Why I Won’t Be Seeing Snakes on a Plane

You’d have to be hiding under a rock this past weekend to avoid all the chatter in the blogosphere about “Snakes on a Plane”. People recounting how much fun they had at the show, all the fan participation, etc. But I didn’t go see the movie, and I won’t be doing so, and I wanted to say why.

Several years ago, while I was dating my (now) wife Rachel, I discovered that she had made a decision to not watch any Rated R movies. Rachel has always made me want to be a better person, and I look up to her in many areas. So, after some thought, I made the same decision, and I haven’t watched any Rated R movies since (about 6 years now).

Why the thing against Rated R movies? I think there’s just too much vulgar language, and inappropriate sexuality in movies (and entertainment in general), and I’m doing my small part to “vote with my wallet”. And you know what? My life hasn’t ended. There’s plenty of worthwhile entertainment out there.

The sad thing about Snakes on a Plane is that I was really looking forward to seeing it. It was originally going to be rated PG-13, but the studio actually went back and did a 5 day reshoot to add more foul language, nudity, and who knows what else, because people were apparently asking for it (beware some foul language on that IMDB page). I don’t know what is more dismaying – the fact that they went to the expense of doing a reshoot, or the fact that people were clamoring for it. πŸ™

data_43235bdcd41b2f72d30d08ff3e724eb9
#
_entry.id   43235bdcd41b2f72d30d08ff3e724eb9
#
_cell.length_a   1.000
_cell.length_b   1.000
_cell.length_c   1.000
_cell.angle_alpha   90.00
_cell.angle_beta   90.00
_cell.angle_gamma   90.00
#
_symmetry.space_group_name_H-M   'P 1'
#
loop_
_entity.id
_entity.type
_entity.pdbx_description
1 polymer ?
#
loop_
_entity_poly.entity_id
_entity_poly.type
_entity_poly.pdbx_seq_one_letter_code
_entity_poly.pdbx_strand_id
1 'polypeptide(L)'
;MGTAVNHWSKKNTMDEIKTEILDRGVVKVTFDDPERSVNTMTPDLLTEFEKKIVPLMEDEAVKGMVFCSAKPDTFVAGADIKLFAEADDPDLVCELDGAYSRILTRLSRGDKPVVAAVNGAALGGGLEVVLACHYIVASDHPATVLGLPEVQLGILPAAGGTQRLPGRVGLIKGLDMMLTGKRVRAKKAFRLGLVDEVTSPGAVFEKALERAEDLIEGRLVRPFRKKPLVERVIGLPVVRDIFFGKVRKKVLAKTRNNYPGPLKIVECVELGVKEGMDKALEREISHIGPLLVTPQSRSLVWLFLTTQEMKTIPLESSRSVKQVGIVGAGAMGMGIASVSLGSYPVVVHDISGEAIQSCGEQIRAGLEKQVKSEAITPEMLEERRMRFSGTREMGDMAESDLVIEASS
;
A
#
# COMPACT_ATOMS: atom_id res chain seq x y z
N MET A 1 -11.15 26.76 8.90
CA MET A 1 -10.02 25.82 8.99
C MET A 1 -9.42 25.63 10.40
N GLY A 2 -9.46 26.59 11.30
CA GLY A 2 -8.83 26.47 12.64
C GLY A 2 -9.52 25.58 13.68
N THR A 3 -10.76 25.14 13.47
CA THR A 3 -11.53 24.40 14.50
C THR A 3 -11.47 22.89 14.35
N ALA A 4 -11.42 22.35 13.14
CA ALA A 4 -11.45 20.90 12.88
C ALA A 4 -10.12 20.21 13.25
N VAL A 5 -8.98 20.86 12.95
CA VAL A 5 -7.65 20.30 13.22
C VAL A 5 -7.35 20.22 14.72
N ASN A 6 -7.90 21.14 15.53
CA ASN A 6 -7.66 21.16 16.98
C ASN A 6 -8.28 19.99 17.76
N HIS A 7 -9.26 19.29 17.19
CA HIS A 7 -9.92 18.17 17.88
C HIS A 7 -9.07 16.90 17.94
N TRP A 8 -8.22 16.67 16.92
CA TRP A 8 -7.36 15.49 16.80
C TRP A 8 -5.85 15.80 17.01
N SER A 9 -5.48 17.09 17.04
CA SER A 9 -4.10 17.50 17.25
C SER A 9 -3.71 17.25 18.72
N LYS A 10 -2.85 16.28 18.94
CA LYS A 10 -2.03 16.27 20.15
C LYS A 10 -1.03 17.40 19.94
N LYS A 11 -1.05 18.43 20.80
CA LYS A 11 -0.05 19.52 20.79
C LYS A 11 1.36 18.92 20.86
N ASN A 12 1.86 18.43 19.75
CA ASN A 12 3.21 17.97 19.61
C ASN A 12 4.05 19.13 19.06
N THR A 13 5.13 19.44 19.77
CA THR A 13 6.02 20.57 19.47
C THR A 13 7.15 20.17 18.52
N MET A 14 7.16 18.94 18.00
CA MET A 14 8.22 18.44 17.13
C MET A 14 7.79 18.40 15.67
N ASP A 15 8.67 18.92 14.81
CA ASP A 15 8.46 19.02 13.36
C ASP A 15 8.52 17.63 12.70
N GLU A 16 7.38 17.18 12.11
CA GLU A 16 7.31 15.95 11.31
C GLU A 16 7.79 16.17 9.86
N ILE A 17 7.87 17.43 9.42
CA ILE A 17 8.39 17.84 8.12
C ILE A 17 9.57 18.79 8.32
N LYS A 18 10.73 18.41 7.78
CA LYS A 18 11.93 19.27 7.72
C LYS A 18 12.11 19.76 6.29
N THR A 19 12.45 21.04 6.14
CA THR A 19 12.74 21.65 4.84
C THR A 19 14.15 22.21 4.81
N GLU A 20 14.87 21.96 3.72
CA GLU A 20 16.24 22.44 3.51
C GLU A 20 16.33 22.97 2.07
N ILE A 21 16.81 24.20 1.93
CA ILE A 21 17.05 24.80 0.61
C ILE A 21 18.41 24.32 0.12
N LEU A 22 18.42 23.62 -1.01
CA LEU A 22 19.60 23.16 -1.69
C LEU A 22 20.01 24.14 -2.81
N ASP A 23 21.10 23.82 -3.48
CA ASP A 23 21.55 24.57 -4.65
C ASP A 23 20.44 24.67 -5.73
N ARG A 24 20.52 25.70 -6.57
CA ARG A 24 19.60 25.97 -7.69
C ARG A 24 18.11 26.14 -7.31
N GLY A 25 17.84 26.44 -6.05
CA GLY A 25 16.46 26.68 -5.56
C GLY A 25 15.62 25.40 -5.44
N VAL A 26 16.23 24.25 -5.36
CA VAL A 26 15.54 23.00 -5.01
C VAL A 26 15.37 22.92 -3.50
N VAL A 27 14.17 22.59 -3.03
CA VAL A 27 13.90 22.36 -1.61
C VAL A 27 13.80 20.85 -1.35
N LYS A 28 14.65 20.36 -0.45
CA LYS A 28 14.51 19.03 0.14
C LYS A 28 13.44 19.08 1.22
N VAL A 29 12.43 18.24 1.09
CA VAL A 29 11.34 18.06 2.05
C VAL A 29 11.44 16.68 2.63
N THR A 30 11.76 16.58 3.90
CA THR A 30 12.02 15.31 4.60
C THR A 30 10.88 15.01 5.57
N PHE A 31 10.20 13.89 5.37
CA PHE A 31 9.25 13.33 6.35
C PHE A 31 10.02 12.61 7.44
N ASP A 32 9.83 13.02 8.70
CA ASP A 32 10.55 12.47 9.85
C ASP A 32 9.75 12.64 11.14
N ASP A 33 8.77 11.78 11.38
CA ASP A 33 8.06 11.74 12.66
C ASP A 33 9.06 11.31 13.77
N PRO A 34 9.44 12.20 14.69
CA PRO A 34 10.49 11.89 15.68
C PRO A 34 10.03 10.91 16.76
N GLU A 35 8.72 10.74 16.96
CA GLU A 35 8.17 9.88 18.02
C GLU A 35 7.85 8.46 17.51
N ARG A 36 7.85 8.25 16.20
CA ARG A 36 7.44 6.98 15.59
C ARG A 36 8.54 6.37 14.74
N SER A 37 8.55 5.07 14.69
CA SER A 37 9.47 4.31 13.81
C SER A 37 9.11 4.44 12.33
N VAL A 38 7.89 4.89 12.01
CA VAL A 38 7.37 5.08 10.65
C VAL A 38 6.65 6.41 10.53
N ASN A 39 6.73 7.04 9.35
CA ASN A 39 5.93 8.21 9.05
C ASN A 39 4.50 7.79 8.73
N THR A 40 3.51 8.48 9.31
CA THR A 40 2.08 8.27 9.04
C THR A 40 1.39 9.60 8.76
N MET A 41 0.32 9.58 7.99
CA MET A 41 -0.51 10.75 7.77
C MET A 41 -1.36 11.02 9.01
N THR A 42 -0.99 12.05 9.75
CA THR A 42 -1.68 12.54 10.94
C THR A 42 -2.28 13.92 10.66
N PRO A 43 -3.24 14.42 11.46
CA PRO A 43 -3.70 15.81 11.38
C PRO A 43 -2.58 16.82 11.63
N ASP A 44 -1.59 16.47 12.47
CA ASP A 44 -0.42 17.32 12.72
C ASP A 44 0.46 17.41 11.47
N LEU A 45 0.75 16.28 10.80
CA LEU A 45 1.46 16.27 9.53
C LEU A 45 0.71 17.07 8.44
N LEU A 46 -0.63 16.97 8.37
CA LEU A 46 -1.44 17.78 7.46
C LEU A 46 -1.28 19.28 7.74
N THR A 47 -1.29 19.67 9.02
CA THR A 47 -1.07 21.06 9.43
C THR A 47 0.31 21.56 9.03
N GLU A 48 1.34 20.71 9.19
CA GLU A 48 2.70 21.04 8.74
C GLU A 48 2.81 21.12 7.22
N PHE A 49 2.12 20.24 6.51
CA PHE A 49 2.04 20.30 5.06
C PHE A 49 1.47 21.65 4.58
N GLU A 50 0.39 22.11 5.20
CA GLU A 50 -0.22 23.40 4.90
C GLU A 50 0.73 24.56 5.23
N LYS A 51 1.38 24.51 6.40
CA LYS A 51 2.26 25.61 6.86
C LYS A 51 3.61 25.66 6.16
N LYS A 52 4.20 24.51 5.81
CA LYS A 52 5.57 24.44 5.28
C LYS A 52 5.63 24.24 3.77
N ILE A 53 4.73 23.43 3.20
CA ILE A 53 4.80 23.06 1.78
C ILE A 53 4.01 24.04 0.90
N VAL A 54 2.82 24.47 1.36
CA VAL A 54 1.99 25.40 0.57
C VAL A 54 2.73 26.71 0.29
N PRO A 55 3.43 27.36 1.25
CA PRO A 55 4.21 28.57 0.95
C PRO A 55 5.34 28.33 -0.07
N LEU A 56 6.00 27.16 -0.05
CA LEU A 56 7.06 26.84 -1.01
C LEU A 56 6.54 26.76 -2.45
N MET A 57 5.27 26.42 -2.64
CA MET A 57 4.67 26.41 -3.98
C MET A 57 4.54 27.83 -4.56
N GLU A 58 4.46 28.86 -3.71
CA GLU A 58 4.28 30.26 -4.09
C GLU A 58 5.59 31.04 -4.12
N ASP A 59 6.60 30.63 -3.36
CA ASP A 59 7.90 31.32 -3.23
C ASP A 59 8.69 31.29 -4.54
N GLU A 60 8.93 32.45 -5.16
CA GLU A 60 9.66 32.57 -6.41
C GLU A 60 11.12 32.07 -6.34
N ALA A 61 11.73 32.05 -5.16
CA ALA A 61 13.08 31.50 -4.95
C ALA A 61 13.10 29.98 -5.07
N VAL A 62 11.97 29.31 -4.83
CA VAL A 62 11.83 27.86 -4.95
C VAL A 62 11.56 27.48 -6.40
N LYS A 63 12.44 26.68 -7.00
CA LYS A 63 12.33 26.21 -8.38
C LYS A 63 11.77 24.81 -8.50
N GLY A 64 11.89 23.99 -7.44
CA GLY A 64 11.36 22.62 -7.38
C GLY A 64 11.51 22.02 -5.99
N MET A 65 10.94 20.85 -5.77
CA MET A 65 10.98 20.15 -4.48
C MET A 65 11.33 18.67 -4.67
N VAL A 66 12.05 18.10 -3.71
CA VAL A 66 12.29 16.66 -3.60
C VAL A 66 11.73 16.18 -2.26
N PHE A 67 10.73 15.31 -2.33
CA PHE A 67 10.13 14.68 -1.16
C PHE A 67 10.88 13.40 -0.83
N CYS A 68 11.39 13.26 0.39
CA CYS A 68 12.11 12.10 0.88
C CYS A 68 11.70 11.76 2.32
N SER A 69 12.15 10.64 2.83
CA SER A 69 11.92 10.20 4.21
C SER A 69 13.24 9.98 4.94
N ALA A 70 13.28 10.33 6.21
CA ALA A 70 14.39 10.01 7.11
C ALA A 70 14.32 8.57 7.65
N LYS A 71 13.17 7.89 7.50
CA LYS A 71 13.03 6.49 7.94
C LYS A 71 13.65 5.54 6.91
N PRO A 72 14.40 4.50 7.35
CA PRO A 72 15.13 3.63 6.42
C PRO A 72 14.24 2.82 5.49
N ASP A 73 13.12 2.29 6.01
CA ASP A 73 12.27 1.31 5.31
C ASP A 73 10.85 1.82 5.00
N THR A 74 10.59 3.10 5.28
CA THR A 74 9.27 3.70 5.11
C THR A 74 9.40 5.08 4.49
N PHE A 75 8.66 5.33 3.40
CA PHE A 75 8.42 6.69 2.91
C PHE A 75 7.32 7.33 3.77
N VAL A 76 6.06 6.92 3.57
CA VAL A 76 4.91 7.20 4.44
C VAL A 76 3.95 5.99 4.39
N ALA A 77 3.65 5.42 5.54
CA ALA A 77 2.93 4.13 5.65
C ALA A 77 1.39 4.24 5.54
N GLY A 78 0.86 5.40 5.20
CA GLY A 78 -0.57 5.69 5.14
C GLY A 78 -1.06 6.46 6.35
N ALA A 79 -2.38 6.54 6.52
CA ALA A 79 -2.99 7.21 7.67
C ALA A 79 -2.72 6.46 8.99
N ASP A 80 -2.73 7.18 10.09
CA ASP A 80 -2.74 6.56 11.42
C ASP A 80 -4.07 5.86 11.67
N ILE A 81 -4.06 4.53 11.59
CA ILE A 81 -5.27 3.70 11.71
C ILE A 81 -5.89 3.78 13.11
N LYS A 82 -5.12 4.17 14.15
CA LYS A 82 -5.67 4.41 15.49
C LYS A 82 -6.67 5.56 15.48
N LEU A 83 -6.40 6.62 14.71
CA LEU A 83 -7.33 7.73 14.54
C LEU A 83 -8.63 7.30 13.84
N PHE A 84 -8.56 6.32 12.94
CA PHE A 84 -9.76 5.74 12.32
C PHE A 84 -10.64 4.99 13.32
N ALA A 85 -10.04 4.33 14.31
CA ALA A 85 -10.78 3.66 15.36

Is there violence, vulgar language, and sexuality in PG-13 rated movies? Sure. In fact, it’s all over prime time broadcast TV, even. You’ve got to draw the line somewhere, and there have been PG-13 movies that I’ve avoided for the same reasons. Plus, there’s plenty of stuff out there that I consider to be mindless drivel (most pop music, lots of Disney TV shows targeted at kids, etc.) – I avoid that, too. πŸ™‚

I debated for a while about even posting this, but it’s been on my mind, and I wanted to say it. I don’t know if people are going to react with flames, or criticism, or what, but if nothing else, I hope it makes a few people think about how much undesireable stuff they’re swallowing in their TV and movie viewing. I’m not perfect, and I don’t think less of people who went to see SoaP or who make any other entertainment choice. But that kind of stuff is not for me, and it’s not for my family, either.